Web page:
Katie Mui - November 16, 2017
One of the biggest downsides to taking a medication is side effects. After a dose of most drugs, the amount in the bloodstream spikes quickly, and then is flushed away within the course of a few hours. This means the amount of medicine in the body can vary at any point in time – and that spike can mean nasty side effects.
This problem is exactly what extended release (often noted as ER or XR) drugs were designed for. See More
Roni Shye - February 18, 2016
So you’ve used GoodRx to compare prices on your prescription, and you found a less expensive pharmacy. But transferring your prescription is a pain, right? It’s actually easier than you may think! Generally, your new pharmacy will want to make the transfer as smooth as possible—and there are a few things you can to do keep things simple:
- Let your new pharmacy know that you want to transfer your prescriptions from your old pharmacy. See More
Dr. Sharon Orrange - May 19, 2015
Dry mouth isn’t just an annoyance, it can lead to serious dental issues. Xerostomia is the medical term for dry mouth and when it happens, you’ll want to know what’s causing it.
Risk factors for dry mouth include medications, mouth breathing, older age, and a history of radiation therapy in cancer patients. Medical conditions that contribute to dry mouth include Sjögren’s syndrome, diabetes, and anxiety disorders, and these can be easily ruled out by your doctor. See More
Dr. Sharon Orrange - February 12, 2015
Twenty-three states and the District of Columbia have now passed medical marijuana laws, and four more have pending legislation to legalize medical marijuana. Meanwhile, the use of prescription opioid medications (hydrocodone, oxycodone) has increased as the number of Americans with chronic non-cancer pain has increased. With that, we have seen in the United States the disturbing rise in prescription opioid abuse and overdose deaths. See More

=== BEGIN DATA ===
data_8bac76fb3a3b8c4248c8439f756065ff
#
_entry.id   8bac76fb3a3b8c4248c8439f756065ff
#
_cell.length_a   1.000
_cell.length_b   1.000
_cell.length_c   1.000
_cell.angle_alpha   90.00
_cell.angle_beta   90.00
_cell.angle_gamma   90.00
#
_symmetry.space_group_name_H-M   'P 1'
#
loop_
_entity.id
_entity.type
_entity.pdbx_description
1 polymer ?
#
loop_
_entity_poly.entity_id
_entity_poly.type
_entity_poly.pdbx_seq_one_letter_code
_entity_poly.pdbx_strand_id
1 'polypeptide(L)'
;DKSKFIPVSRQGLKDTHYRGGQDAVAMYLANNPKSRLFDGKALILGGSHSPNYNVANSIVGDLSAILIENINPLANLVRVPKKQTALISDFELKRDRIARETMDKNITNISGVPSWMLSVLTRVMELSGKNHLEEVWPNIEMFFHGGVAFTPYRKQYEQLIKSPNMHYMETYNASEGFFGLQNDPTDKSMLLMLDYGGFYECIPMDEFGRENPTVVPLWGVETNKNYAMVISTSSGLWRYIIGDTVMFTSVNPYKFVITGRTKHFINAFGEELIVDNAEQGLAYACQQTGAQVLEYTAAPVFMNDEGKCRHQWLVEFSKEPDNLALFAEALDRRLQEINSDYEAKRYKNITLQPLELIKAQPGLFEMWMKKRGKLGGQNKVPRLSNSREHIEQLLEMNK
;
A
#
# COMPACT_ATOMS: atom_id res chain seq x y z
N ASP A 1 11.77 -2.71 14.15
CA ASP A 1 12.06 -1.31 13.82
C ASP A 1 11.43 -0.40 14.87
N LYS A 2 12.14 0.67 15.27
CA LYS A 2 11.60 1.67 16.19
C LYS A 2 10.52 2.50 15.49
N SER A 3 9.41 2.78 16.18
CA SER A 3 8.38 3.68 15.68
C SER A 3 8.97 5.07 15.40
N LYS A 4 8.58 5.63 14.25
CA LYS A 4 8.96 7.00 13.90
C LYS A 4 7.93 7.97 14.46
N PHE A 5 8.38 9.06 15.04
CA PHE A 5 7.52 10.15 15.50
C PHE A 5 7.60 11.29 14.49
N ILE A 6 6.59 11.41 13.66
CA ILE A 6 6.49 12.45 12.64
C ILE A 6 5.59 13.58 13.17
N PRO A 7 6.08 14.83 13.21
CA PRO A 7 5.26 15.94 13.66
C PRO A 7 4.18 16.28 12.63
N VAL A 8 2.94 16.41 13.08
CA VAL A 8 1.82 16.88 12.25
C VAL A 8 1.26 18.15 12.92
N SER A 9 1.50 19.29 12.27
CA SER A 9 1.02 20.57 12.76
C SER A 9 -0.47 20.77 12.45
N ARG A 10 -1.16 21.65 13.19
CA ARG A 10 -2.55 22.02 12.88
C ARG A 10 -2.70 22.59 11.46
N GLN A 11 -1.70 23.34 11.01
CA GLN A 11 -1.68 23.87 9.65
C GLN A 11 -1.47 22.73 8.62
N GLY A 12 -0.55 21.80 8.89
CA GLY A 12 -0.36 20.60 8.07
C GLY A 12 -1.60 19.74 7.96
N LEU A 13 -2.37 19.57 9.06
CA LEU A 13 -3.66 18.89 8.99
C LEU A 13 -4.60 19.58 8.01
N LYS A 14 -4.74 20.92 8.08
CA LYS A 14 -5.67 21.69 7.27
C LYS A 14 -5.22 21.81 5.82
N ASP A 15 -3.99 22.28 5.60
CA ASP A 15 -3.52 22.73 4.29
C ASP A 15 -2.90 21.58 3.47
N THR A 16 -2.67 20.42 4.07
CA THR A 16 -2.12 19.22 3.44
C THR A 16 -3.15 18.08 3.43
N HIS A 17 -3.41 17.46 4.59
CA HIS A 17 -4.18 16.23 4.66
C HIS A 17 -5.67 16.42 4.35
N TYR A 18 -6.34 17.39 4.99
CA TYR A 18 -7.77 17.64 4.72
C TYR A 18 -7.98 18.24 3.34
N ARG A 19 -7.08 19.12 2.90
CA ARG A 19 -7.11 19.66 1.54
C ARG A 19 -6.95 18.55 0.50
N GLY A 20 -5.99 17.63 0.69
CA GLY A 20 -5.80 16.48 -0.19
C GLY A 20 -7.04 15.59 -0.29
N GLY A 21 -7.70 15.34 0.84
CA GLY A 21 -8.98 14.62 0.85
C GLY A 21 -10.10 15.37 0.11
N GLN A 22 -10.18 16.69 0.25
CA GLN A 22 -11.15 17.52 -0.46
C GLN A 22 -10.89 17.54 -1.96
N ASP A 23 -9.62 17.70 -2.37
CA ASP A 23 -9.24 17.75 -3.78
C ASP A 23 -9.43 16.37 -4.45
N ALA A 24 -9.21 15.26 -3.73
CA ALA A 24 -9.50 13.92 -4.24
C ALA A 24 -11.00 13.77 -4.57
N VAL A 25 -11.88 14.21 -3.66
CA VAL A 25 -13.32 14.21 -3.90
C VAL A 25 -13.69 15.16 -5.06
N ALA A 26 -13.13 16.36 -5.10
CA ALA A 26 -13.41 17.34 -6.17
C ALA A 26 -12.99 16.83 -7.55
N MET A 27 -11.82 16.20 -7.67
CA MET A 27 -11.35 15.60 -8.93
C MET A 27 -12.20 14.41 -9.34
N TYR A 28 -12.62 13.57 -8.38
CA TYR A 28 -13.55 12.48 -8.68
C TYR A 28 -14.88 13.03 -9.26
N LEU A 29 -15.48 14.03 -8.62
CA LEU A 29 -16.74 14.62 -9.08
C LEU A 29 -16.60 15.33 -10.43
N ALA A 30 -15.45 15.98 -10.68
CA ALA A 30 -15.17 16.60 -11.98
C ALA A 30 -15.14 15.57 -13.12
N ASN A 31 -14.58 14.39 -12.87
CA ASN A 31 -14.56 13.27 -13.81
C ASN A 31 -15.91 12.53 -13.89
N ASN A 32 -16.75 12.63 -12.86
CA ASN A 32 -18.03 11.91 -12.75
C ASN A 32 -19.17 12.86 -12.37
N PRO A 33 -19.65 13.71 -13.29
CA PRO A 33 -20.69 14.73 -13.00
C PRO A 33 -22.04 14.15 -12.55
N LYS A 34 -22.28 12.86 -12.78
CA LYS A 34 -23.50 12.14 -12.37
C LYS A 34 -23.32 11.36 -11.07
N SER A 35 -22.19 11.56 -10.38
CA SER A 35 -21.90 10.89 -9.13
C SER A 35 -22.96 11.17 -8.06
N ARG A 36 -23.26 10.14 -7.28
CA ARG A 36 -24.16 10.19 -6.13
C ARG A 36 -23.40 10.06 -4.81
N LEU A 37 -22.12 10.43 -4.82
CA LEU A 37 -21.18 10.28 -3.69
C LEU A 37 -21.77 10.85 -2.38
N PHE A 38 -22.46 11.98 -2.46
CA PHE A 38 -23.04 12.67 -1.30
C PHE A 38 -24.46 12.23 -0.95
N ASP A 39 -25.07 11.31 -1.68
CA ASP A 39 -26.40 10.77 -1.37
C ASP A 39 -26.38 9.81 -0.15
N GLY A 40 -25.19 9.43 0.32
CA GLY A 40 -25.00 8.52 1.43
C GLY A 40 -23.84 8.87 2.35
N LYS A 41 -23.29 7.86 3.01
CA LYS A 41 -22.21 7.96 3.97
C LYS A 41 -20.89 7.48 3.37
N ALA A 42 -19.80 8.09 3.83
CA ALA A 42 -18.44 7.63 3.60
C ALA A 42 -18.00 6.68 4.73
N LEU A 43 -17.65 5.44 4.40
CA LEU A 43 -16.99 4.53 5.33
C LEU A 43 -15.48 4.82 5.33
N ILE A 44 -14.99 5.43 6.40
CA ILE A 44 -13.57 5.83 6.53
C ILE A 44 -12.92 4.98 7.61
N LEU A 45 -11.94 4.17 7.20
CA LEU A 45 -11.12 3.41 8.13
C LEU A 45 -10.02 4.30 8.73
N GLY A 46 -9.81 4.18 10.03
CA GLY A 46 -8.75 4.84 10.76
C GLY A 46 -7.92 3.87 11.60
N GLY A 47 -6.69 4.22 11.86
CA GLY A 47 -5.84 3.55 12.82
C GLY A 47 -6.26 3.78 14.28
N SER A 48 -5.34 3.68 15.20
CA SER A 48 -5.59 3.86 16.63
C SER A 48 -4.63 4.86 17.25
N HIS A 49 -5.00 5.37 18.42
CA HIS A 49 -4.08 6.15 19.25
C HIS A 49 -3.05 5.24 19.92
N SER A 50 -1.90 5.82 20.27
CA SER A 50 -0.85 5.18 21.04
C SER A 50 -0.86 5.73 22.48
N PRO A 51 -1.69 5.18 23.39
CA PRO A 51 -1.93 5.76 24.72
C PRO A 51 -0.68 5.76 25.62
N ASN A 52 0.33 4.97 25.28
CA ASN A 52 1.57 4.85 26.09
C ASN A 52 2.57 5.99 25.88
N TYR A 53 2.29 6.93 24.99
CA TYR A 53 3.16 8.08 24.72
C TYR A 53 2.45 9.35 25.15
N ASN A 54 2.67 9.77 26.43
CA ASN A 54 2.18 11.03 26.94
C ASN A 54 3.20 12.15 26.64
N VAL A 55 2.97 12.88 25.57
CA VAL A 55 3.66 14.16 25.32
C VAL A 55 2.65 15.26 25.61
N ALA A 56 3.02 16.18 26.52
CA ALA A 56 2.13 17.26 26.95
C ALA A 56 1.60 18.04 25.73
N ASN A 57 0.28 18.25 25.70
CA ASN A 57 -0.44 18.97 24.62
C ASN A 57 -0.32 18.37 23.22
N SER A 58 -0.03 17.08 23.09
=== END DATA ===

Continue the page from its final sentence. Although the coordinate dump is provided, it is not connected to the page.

Dr. Sharon Orrange - December 18, 2014
Benzodiazepines are great for anxiety but used long term there are downsides. Long-term use of benzodiazepines can be habit forming and oh—put you at increased risk of Alzheimer disease.
Common benzodiazepines like Xanax (alprazolam), Ativan (lorazepam) and Valium (diazepam) are used to treat anxiety symptoms, panic disorder and social anxiety disorder and have been associated with cognitive impairment in some older adults. See More
Dr. Sharon Orrange - July 10, 2014
Benzodiazepines are a class of prescription drugs prone to abuse, and in 2012 doctors wrote 37.6 benzodiazepine prescriptions per 100 persons in the United States. Remember benzodiazepines come in short-acting forms like Ativan (lorazepam) and Xanax (alprazolam) and longer-acting forms like Klonopin (clonazepam). See More
Dr. Sharon Orrange - June 10, 2014
One in ten visits to a primary care doctor is for fatigue. While certainly not the only cause, your medications can be the culprit for making you sleepy. Here are the players you need to know about.
Beta blockers. These are medications used for high blood pressure, migraine prevention, control of heart rate in atrial fibrillation, and they improve mortality after heart attack. Ok, now for the downside. They can make you sleepy. See More
Dr. Sharon Orrange - May 07, 2014
Benzodiazepines (BZDs) are one of the most commonly taken psychotropic drugs, often used for anxiety. Prolonged use of BZDs is a widespread phenomenon in medical practice yet it may surprise you to know that these medications are really only meant to be used short-term. Both alprazolam (Xanax) and lorazepam (Ativan) are considered short-acting BZDs and when used for the right reasons are quite effective. See More
Dr. Sharon Orrange - April 30, 2013
Memory loss, dementia, and cardiovascular disease prevention are the main reasons many of you wonder if you should be taking gingko (Gingko biloba).
There was hope for years in gingko. It works to improve blood flow through increased release of nitric oxide, and it works as an anti-inflammatory so it was believed to be neuroprotective.
Well, it doesn’t really do what we’d hoped. The National Center for Complementary and Alternative Medicine funded the Gingko Evaluation of Memory (GEM) study, the largest and longest trial done. See More